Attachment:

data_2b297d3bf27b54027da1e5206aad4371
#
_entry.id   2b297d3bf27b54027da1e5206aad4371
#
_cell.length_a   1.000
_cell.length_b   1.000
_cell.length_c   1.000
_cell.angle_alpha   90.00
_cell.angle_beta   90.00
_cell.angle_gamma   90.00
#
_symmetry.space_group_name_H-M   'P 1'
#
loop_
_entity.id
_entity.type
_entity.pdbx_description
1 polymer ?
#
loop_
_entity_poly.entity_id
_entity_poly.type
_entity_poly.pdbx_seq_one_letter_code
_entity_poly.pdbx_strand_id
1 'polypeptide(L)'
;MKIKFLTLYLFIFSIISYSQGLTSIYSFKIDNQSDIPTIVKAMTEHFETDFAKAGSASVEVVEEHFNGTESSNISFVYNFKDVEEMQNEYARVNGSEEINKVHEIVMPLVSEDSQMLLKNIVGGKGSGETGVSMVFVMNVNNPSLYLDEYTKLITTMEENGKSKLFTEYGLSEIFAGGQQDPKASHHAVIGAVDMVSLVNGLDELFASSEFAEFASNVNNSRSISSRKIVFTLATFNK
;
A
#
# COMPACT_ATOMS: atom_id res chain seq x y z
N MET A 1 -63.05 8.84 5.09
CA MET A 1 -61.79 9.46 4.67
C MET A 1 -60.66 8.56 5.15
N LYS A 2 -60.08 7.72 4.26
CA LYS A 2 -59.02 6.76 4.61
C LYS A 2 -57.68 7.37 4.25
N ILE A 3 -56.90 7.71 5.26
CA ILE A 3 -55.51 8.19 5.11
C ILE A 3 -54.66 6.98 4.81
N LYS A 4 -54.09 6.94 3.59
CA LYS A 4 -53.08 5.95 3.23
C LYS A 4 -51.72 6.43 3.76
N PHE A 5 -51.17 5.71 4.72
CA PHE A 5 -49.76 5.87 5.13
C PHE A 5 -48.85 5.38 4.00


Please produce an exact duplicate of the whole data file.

data_2b297d3bf27b54027da1e5206aad4371
#
_entry.id   2b297d3bf27b54027da1e5206aad4371
#
_cell.length_a   1.000
_cell.length_b   1.000
_cell.length_c   1.000
_cell.angle_alpha   90.00
_cell.angle_beta   90.00
_cell.angle_gamma   90.00
#
_symmetry.space_group_name_H-M   'P 1'
#
loop_
_entity.id
_entity.type
_entity.pdbx_description
1 polymer ?
#
loop_
_entity_poly.entity_id
_entity_poly.type
_entity_poly.pdbx_seq_one_letter_code
_entity_poly.pdbx_strand_id
1 'polypeptide(L)'
;MKIKFLTLYLFIFSIISYSQGLTSIYSFKIDNQSDIPTIVKAMTEHFETDFAKAGSASVEVVEEHFNGTESSNISFVYNFKDVEEMQNEYARVNGSEEINKVHEIVMPLVSEDSQMLLKNIVGGKGSGETGVSMVFVMNVNNPSLYLDEYTKLITTMEENGKSKLFTEYGLSEIFAGGQQDPKASHHAVIGAVDMVSLVNGLDELFASSEFAEFASNVNNSRSISSRKIVFTLATFNK
;
A
#
# COMPACT_ATOMS: atom_id res chain seq x y z
N MET A 1 -63.05 8.84 5.09
CA MET A 1 -61.79 9.46 4.67
C MET A 1 -60.66 8.56 5.15
N LYS A 2 -60.08 7.72 4.26
CA LYS A 2 -59.02 6.76 4.61
C LYS A 2 -57.68 7.37 4.25
N ILE A 3 -56.90 7.71 5.26
CA ILE A 3 -55.51 8.19 5.11
C ILE A 3 -54.66 6.98 4.81
N LYS A 4 -54.09 6.94 3.59
CA LYS A 4 -53.08 5.95 3.23
C LYS A 4 -51.72 6.43 3.76
N PHE A 5 -51.17 5.71 4.72
CA PHE A 5 -49.76 5.87 5.13
C PHE A 5 -48.85 5.38 4.00